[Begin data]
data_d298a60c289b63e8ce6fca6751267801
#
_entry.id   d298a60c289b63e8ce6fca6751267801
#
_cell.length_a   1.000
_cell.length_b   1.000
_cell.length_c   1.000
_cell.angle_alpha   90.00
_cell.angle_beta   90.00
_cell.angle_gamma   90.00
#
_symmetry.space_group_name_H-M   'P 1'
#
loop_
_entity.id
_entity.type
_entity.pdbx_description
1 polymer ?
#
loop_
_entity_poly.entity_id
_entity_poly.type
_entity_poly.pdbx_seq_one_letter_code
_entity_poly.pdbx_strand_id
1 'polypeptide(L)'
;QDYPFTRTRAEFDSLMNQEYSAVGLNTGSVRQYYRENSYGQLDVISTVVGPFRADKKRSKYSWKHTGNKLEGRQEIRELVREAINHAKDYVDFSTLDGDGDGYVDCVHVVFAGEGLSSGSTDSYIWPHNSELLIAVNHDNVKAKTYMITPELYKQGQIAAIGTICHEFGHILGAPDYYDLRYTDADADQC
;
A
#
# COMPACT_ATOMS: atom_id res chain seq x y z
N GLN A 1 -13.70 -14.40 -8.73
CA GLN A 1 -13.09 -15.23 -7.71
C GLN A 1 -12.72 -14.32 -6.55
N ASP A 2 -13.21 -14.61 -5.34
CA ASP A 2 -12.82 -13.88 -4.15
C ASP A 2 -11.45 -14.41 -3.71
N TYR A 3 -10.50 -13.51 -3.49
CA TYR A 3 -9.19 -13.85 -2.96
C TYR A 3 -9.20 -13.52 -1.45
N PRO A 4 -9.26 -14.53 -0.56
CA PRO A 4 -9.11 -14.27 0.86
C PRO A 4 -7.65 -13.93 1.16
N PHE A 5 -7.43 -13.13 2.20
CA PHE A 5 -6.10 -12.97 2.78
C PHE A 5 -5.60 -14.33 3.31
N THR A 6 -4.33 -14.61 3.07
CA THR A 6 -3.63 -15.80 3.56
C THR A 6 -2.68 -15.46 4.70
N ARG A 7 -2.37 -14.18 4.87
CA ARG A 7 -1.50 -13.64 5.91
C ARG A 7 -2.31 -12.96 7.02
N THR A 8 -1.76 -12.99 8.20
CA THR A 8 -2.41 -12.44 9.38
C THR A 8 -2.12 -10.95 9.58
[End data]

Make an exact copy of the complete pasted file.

data_d298a60c289b63e8ce6fca6751267801
#
_entry.id   d298a60c289b63e8ce6fca6751267801
#
_cell.length_a   1.000
_cell.length_b   1.000
_cell.length_c   1.000
_cell.angle_alpha   90.00
_cell.angle_beta   90.00
_cell.angle_gamma   90.00
#
_symmetry.space_group_name_H-M   'P 1'
#
loop_
_entity.id
_entity.type
_entity.pdbx_description
1 polymer ?
#
loop_
_entity_poly.entity_id
_entity_poly.type
_entity_poly.pdbx_seq_one_letter_code
_entity_poly.pdbx_strand_id
1 'polypeptide(L)'
;QDYPFTRTRAEFDSLMNQEYSAVGLNTGSVRQYYRENSYGQLDVISTVVGPFRADKKRSKYSWKHTGNKLEGRQEIRELVREAINHAKDYVDFSTLDGDGDGYVDCVHVVFAGEGLSSGSTDSYIWPHNSELLIAVNHDNVKAKTYMITPELYKQGQIAAIGTICHEFGHILGAPDYYDLRYTDADADQC
;
A
#
# COMPACT_ATOMS: atom_id res chain seq x y z
N GLN A 1 -13.70 -14.40 -8.73
CA GLN A 1 -13.09 -15.23 -7.71
C GLN A 1 -12.72 -14.32 -6.55
N ASP A 2 -13.21 -14.61 -5.34
CA ASP A 2 -12.82 -13.88 -4.15
C ASP A 2 -11.45 -14.41 -3.71
N TYR A 3 -10.50 -13.51 -3.49
CA TYR A 3 -9.19 -13.85 -2.96
C TYR A 3 -9.20 -13.52 -1.45
N PRO A 4 -9.26 -14.53 -0.56
CA PRO A 4 -9.11 -14.27 0.86
C PRO A 4 -7.65 -13.93 1.16
N PHE A 5 -7.43 -13.13 2.20
CA PHE A 5 -6.10 -12.97 2.78
C PHE A 5 -5.60 -14.33 3.31
N THR A 6 -4.33 -14.61 3.07
CA THR A 6 -3.63 -15.80 3.56
C THR A 6 -2.68 -15.46 4.70
N ARG A 7 -2.37 -14.18 4.87
CA ARG A 7 -1.50 -13.64 5.91
C ARG A 7 -2.31 -12.96 7.02
N THR A 8 -1.76 -12.99 8.20
CA THR A 8 -2.41 -12.44 9.38
C THR A 8 -2.12 -10.95 9.58